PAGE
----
Tuesday, October 1, 2013

The Bad Mommy Shame Spiral


I'm feeling bad right now. I lost it last week and yelled at my kids. Not just a little bit, either. Like full out, Disney-villian style yelling. I holler to make myself heard over all the noise in my house, but I don't scream like that very often. So right now I'm at the tail-end of what I call The Bad Mommy Shame Spiral.

Perhaps you're thinking: "What the hell are you talking about?" Basically what happens is the kids do something crazy; I react by being more crazy and screaming my head off; then they freak out because I freaked out, and we all end up crying. Then I spend a week beating myself up because I'm the worst parent ever. 


Here's how it often breaks down - at least at my house:
  • Everything is quiet. Never a good sign. 
  • Kid(s) do something naughty or potentially dangerous.
  • Ask them nicely to please stop.
  • Toggle between the last two bullets until you feel like ice picking your own brain.
  • "You're going to break the chair/hurt your sister. Please make a different choice." Times 100.
  • They do it again.
  • Use Mean Mommy voice to tell them to CUT IT OUT. 
  • Kid(s) then look sad/surprised and ask(s) why you're yelling. Tilt your head like a dog because "Whaaaa??? I have asked you nicely several times to stop but you only seem to hear me when I yell."
  • Now kid(s) tilt(s) head because whaaaa??
  • "JUST DON'T DO IT AGAIN" and leave the room. 
  • Hear suspicious noise. Return to room in time to see kid(s) doing the exact thing that you just told him/her/them not to do.
  • Try not to freak out. Say slowly and quietly: "What. Are. You. Doing?"
  • Kid(s) exhales loudly and rolls eyes. Shrugs. 
  • Make angry face. Point finger. JUST STOP. Leave the room.
  • When just enough time passes that your blood pressure returns to the safe/normal range, you hear the sound of something breaking/someone wail-crying.
  • Walk into the room. It's a full-on OSM (Oh Shit Moment). Stuff is broken, someone's sobbing, crap is everywhere. 
  • There is silence for a long pause when the children realize they're busted. Then the room erupts in cacophonous chaos, with everyone yelling at once.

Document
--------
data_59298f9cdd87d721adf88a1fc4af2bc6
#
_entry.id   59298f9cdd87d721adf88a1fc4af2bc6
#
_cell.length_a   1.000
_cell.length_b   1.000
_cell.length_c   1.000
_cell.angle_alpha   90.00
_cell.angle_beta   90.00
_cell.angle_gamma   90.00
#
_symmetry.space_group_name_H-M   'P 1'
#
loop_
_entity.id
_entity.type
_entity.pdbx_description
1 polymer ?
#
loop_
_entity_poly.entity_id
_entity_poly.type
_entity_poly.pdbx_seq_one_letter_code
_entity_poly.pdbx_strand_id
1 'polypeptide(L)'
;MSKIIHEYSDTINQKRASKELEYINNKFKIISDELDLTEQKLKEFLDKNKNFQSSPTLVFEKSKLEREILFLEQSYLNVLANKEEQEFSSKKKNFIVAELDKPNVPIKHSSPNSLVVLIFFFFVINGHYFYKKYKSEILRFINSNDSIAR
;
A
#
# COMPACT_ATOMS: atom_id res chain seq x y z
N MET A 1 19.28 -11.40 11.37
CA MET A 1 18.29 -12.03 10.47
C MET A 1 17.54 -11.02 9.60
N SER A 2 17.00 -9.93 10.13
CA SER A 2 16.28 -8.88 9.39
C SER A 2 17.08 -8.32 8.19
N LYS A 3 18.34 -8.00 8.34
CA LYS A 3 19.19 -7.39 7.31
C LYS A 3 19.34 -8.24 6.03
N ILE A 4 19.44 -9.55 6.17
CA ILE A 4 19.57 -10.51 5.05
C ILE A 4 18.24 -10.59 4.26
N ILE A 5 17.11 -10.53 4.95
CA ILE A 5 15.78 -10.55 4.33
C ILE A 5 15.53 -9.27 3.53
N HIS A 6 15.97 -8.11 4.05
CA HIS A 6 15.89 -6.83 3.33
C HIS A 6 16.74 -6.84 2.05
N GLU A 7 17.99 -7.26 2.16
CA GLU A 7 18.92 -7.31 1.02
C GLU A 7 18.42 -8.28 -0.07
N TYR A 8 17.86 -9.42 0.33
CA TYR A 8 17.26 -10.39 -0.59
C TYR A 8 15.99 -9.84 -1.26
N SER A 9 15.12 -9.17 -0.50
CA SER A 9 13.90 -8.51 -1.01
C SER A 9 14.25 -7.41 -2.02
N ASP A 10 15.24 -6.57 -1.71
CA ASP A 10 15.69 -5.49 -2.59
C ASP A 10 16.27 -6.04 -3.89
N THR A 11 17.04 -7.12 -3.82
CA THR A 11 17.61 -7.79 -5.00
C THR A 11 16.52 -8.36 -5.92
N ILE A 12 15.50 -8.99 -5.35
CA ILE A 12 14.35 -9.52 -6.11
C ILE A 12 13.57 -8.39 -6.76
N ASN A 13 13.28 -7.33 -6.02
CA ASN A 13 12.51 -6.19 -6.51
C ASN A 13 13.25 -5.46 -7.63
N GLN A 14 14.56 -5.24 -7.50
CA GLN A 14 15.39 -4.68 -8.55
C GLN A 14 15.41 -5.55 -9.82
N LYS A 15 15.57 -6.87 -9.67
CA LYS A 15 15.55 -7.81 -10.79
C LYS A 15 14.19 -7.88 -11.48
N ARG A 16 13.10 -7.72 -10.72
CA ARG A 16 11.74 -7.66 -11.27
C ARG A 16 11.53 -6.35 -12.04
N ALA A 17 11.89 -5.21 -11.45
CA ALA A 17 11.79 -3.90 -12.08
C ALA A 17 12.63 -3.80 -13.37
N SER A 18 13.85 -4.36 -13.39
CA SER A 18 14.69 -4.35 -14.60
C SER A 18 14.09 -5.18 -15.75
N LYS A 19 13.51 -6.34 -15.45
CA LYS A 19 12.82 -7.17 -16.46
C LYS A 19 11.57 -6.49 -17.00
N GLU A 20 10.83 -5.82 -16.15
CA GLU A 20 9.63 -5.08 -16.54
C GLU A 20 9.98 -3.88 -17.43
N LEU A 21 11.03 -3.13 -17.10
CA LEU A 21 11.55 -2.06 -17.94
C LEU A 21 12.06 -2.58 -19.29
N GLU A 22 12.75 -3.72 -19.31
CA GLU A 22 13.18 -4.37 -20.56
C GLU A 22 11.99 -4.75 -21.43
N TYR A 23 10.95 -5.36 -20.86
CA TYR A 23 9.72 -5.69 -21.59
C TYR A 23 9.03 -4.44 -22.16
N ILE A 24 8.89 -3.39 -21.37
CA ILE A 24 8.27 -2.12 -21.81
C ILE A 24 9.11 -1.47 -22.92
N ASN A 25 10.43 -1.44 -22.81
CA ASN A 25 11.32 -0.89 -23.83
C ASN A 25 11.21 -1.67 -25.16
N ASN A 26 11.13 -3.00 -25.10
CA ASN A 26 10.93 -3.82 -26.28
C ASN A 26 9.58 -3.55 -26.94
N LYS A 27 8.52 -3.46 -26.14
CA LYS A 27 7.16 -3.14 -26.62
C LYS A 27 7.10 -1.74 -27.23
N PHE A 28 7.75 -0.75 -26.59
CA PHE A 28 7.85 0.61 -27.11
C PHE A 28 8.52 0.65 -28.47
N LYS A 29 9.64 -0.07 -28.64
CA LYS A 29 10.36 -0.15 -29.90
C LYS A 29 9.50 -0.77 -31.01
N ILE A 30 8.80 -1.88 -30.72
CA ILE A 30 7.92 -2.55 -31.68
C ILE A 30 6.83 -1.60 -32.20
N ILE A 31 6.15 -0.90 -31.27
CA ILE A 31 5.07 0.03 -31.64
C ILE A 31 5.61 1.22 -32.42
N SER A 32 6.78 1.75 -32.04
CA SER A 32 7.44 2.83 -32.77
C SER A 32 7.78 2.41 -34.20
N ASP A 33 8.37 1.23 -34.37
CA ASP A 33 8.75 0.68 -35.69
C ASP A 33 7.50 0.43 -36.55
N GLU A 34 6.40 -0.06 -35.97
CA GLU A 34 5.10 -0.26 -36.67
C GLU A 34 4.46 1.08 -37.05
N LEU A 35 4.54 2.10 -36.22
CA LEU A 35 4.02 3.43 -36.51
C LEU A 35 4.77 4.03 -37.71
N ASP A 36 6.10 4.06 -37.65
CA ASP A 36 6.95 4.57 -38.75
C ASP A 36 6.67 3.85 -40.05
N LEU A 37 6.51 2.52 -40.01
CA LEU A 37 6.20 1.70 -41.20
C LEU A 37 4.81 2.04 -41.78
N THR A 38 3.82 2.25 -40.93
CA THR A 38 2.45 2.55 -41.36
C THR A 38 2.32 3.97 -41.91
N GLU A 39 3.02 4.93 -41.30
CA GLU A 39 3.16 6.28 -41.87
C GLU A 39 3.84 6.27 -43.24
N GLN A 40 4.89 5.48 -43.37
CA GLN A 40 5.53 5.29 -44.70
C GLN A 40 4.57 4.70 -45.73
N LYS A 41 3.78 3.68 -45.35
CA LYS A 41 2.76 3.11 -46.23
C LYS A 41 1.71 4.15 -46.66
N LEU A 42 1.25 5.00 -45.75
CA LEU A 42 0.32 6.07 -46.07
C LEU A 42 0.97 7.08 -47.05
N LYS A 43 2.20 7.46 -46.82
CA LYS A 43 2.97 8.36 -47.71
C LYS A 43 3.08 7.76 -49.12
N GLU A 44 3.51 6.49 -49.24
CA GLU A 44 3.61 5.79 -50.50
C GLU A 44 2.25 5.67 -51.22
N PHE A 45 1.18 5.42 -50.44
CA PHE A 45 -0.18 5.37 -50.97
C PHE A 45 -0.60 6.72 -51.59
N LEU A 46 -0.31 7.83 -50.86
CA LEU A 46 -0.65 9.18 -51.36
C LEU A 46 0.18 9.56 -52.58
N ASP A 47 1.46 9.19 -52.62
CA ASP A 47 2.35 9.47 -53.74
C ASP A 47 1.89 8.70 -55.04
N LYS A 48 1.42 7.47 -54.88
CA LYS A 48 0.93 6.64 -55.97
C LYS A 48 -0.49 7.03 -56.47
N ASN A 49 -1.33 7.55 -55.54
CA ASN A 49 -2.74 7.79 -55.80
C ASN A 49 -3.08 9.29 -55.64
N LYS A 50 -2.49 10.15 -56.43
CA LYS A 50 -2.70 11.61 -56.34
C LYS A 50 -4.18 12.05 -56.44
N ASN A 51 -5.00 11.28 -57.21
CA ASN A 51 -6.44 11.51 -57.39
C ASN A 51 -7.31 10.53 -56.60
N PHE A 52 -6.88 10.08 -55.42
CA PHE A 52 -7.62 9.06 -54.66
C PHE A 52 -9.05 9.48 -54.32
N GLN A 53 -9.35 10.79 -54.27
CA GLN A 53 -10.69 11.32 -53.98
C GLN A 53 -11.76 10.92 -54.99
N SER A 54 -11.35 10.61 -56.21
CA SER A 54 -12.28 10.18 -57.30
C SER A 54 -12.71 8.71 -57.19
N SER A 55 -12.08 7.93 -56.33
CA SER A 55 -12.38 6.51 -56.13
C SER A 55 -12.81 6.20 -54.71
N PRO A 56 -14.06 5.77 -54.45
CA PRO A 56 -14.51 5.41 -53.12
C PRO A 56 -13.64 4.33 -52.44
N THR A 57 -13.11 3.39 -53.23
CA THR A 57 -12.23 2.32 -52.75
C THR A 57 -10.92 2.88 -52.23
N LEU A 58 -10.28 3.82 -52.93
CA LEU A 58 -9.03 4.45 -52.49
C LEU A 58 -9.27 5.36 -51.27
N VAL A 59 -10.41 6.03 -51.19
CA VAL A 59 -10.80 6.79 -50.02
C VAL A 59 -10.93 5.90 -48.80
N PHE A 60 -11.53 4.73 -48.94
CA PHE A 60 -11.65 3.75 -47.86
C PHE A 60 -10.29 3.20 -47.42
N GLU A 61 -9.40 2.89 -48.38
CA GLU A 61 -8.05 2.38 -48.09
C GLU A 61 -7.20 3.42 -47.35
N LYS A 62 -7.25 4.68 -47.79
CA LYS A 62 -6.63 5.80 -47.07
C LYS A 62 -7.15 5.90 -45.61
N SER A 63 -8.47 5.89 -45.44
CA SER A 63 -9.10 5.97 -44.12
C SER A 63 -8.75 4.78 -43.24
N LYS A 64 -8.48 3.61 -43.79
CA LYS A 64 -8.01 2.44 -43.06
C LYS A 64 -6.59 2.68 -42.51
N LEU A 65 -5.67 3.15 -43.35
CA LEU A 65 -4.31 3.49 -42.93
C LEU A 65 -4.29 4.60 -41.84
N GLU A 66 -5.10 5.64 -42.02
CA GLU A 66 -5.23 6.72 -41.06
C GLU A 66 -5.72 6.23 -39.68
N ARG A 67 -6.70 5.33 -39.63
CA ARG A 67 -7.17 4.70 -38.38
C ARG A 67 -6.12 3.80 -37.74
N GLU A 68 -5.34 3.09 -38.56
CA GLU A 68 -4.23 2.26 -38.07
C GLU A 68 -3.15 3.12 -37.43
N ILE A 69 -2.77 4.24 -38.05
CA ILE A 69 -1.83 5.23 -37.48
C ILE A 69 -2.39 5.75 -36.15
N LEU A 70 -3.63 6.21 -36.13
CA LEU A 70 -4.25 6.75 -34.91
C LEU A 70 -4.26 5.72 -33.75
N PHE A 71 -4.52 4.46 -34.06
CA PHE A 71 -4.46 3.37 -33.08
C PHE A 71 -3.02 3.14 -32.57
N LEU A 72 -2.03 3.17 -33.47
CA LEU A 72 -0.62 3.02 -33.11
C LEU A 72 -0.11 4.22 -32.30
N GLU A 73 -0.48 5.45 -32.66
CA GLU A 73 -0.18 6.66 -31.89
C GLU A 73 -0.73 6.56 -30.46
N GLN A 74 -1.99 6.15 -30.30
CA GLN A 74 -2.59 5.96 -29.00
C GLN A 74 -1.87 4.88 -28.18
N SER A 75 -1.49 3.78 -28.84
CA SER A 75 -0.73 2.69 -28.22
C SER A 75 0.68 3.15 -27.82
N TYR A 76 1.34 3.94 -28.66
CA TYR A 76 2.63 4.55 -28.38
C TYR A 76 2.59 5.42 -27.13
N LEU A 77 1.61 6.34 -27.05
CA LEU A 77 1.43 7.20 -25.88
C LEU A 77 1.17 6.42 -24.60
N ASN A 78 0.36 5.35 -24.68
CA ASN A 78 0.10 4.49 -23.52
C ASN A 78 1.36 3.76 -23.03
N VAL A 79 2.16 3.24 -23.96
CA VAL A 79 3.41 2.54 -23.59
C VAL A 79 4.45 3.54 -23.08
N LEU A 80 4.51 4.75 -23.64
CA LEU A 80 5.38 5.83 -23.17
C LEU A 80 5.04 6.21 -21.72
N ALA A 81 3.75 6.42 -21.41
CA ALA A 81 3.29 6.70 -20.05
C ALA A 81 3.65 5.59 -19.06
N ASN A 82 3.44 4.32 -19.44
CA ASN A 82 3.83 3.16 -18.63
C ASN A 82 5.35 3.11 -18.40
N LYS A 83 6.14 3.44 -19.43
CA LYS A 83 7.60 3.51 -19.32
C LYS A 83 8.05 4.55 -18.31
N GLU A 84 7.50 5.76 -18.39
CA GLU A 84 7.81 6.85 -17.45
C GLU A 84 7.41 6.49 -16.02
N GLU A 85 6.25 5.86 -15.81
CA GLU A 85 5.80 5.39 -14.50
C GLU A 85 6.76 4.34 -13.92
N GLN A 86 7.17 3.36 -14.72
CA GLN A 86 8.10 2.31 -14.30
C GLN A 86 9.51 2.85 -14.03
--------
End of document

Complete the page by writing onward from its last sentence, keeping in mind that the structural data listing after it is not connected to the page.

• "EVERYONE SHUT UP FOR THE LOVE OF ALL THAT'S HOLY GO TO YOUR ROOMS RIGHT NOW! NO, RIGHT NOW! GO!"
  • It's a bad sign when your throat is actually burning from how hard you just screamed.
  • "Why aren't you guys going upstairs? Oh... Don't cry. I'm sorry. I'm sorry I yelled like that." 
  • Hugging. Explaining. Cleaning up. Then they go to their rooms like angelic, yet sullen moppets.
  • Everything is quiet. Never a good sign.
  • The shame descends. 
  • I will not do it again. I will never scream at them like that again.
  • Tears start. What's wrong with me?
  • Phone a friend. It's OK. We all do it. They'll be fine. You're a good mom.
  • Breathe in. Is it OK? It doesn't feel OK. It feels horrible.
  • Spend the next couple of days pretending to be sweet and calm and good, while my stomach churns from the shame of knowing how horrible (and horribly loud) I really am.
  • Kids are really well-behaved, probably because I'm an evil tyrant and they're scared of me. I feel a little like the warden in Cool Hand Luke, but with a guilty conscience and clearly no failure to communicate.
  • Smallest child walks over to me, steps up on chair (as if she wants to give me a smooch), then punches me in the boob and laughs. So maybe they're not that scared of me.
  • Big kids kiss me before they get on the bus, even though their friends can see. I try to act cool about it, but get all choked up as the bus pulls away.
  • Exhale. Is it OK? I think it's OK. Thank God. 
  • Everything is quiet. Never a good sign.
And with that, the Shame Spiral resets itself. The thing is, I hate the spiral, and I really just want it to go away. So I'll try to explain why it should.  I'll do this in part to convince you and in part to convince myself. Because I still feel really bad, and it's more normal for me to beat myself up than to deal with things like an adult.

There are two reasons why we as parents should totally reject the Shame Spiral. First, shame is apparently really bad for you. It's like smoking or eating Taco Bell every day, except the damage is to your soul or self-esteem or whatever. Shame is the thing that whispers all the mean thoughts to your inner monologue. As you know, my inner monologue is already an a-hole and it doesn't need shame to feed it new material.  

Second, the spiral isn't actually helping anything. According to the internets: "In mathematics, a spiral is a curve which emanates from a central point, getting progressively farther away as it revolves around the point." The central point is those precious little monkeys.  I want to curve in close to them for as long as I can (or as long as they'll let me). Feeling horrible about myself doesn't make me a better parent, in fact it does the opposite.


From the very awesome Don't Be A Dick Day website.
In life and in parenting, I aspire to live up to Wheaton's Law ("Don't be a dick.") I don't want to be a dick, or do dickish things like scream at my kids, or even worse - raise little people who grow into big people who think dickish behavior is normal. Yes, I had a bad moment. But I apologized, and I'm going to learn from my mistakes and try to do better next time (no, I mean it this time!). And more importantly, I'm going to show my kids that's how we handle the moments when we slip up. 

The people who make mistakes and don't feel bad, or apologize, or try to make it better?  They're the ones who should hop on the spiral and curve progressively farther away, perhaps from us all. 

And with that, I feel a lot better.  I think I'll be just fine.  But why did they all of a sudden get so quiet . . . ?

(c) Mommyland Blogs 2013

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